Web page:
OUP user menu

The Chronic Pain Syndrome: Don't Forget the Unconscious Mechanisms!

Benjamin L. Crue Jr. MD, Jack Pinsky MD
DOI: http://dx.doi.org/10.1111/j.1526-4637.2008.00536.x 6-7 First published online: 1 January 2009

“Pain is always subjective.” “Many people report pain in the absence of tissue damage or any likely pathophysiological cause. Usually this happens for psychological reasons. If we take the subjective report, there is often no way to distinguish their experience from that of pain due to tissue damage. If they regard their experience as pain and it is reported in the same ways as pain caused by tissue damage, it should be accepted as pain”[1,2].

There is no disagreement about their being “many people” who suffer with and report pain in the absence of any demonstrable current pathophysiological cause. And, pain is a subjective complaint. This has been validated repeatedly by extensive diagnostic evaluations done by clinicians who work with patients who suffer chronic pain. A chronic intractable benign pain syndrome (CIBPS) has been defined and reported [3–7]. The suffering with this chronic pain is also congruent with the above quoted description of pain that is accepted by the International Association for the Study of Pain, and it is medically appropriate to refer to it as a “syndrome.”

This syndrome develops for psychological reasons. The fact that the psychological substrates for this syndrome are not uniform and are mostly a dynamic mix in nature makes many permutations and combinations possible. This is in accord with our knowledge of the way our brains deal with psychological matters; and these also are highly subjective, as is the experience of pain. Regardless of the school of psychological thought, there is general and wide agreement that many of the components of most psychological events remain unavailable to consciousness.

How and if these events do become consciously available occurs through a maze of different mental mechanisms that involve unconscious determinants such as need systems, emotional conflict, and defense mechanisms. As a result of this inherent complexity, it is not surprising that definitive diagnostic psychiatric disorders may not be able to be designated when a CIBPS has developed. Because these kinds of complex events cannot be discreetly measured or usually described, as can pieces of behavior, there is no reason in the serious study of pain to ignore their central importance, and certainly not their existence. If we cannot actively encompass and use this in our thinking about these medical problems, how can we expect humans who intractably suffer with this kind of chronic pain to begin to understand some of the sources of their pain and suffering in order to help them foster the development of a healthier adaptive shift away from the hold of this syndrome? What may seem like minor adaptive shifts can make large changes in a suffering process.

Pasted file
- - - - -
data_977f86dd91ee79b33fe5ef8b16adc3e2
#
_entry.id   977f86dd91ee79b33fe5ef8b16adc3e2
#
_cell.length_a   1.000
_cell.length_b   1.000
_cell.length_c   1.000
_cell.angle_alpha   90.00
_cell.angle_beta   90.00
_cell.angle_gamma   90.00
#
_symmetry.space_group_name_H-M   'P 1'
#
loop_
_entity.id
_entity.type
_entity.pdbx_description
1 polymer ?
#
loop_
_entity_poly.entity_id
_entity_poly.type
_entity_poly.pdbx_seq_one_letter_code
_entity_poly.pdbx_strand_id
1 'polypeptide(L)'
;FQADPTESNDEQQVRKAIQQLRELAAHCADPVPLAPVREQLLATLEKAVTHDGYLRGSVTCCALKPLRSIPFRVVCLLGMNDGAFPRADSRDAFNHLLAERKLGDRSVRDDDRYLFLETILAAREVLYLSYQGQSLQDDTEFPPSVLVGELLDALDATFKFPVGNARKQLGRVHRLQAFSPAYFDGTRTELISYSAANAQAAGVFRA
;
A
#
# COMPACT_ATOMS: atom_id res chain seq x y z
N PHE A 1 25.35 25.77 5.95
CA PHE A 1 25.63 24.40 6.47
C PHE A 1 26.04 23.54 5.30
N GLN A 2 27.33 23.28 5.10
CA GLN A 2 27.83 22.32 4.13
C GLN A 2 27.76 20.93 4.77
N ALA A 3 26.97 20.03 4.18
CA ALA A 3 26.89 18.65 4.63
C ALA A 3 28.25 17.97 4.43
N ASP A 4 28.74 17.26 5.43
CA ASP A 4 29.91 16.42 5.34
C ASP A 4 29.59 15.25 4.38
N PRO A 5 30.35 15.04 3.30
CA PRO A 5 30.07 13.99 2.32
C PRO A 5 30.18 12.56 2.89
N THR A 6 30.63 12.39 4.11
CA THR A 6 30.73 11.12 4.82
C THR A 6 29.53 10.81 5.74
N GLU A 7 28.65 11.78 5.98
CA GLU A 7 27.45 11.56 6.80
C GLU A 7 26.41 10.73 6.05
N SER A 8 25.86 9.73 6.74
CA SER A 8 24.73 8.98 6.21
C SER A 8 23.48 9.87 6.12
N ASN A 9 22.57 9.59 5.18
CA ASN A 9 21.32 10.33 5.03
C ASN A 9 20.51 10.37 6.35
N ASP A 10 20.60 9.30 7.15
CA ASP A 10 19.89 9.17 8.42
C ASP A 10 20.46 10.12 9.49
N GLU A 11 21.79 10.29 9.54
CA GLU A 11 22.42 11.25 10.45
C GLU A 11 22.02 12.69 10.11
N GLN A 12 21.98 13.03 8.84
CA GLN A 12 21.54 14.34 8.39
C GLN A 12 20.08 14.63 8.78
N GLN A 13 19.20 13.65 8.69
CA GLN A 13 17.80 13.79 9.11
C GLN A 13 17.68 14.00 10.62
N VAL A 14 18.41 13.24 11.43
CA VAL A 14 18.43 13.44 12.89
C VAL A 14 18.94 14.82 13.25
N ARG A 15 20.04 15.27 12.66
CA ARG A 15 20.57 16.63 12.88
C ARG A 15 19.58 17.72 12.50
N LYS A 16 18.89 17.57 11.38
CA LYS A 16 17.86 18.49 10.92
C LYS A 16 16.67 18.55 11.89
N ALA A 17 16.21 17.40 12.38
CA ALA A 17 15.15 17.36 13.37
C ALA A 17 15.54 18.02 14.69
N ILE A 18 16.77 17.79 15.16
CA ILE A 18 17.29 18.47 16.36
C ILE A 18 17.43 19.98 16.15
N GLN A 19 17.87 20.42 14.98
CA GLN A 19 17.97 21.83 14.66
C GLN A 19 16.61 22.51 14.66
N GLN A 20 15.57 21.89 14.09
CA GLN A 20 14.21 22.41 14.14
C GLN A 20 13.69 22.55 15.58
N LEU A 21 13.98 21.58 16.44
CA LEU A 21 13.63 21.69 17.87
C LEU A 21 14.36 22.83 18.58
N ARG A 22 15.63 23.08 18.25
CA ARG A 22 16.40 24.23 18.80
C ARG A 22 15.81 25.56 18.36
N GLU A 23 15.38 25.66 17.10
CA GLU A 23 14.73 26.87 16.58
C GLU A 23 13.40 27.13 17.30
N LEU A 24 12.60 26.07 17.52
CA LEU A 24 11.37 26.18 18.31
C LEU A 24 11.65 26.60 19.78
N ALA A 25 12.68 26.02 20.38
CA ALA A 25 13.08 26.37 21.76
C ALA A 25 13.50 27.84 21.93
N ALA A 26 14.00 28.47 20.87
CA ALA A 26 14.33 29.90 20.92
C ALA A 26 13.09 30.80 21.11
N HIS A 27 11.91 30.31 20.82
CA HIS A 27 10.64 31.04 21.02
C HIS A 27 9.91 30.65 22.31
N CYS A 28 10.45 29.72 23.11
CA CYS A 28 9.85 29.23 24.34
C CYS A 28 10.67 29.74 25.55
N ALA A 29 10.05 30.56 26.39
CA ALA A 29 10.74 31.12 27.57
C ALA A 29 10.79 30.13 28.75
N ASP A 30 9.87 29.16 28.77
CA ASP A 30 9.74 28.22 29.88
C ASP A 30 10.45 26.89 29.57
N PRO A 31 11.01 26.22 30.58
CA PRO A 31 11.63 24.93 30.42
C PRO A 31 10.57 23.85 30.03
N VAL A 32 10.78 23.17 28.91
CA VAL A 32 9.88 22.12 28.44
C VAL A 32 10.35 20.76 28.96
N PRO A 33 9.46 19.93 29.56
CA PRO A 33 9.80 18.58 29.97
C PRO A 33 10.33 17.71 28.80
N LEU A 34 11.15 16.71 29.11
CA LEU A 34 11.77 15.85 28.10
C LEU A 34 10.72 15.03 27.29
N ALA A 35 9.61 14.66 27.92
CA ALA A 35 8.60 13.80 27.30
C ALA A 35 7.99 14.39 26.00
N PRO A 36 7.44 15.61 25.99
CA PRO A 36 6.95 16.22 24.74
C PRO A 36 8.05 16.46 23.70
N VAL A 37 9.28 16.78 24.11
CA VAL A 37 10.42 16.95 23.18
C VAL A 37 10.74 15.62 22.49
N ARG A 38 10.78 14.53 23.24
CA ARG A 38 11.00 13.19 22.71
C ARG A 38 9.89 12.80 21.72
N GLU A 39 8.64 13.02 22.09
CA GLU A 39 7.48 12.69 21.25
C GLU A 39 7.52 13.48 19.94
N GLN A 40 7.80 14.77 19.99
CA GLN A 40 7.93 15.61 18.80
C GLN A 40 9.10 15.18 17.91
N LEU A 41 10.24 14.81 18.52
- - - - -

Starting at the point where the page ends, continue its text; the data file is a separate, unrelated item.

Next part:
Recent publications tracking and/or commentary on interventional treatments (generically, nerve block procedures) for chronic noncancer pain have reported a paucity of positive lasting outcomes for this approach to treatment, as well as poorly designed clinical research protocols [8,9]. Other published commentary has also questioned the appropriateness of the use of these procedures for many of the problems of chronic pain for which they are widely used [7,10].

When a CIBPS is established, by definition, there is no known associated nociceptive input from the periphery. However, its presence continues to be commonly assumed, and it is the stated or tacitly used reason given for interventional treatment attempts. Patients with CIBPS commonly have histories of multiple failed intervention attempts. Why is it that there rarely has been concomitant questioning of the interventional rationale for the persistent focus on nociception from the periphery?

No doubt, issues of medical philosophy, economics, placebo response, as well as the Zeitgeist of the public's expectations from Medicine are also involved. These are salient parts of this state of affairs, and each requires its own careful examination and interpretation.

There have been enormous advances in our knowledge of neuroanatomy, neurophysiology, neurochemistry, and neuropharmacology associated mainly with acute pain mechanisms. These must and will be pursued through scientific research. This ought not be considered incompatible with the exploration of matters of the mind that clearly play such major roles in chronic pain problems. We have just left the proclaimed “decade of the brain” and are completing the proclaimed “decade of pain control and research.” We must not ignore the need to continue to explore unconscious brain processes that largely form our consciousness through which the suffering with chronic pain syndromes emerge. This exploration needs to continue even if it is true that we are at this time far from being able to specify the routes and mechanisms which these omnipresent and wholly human events occur. In these regards, recognition and clinical use of psychodynamic constructs are required that include needs, defense mechanisms, and emotional conflicts. As a working example, this syndrome can be regarded as an attempt to adapt to unconscious threats to the self of sustained, dysphoric affects of conflicts. As maladaptive as it may appear to suffer chronic pain as a defense from other threats, it must be remembered that this process is unconsciously determined. As such, there is no allegiance to our usual understanding of logic. These kinds of human events frequently require more nonlinear considerations in their assessment and understanding.

A sign on the wall of Albert Einstein's office at Princeton appeared to support this approach to gain a sapient understanding of chronic pain syndromes. It reads:

“Not everything counts that can be counted, and not everything that can be counted counts.”


View Abstract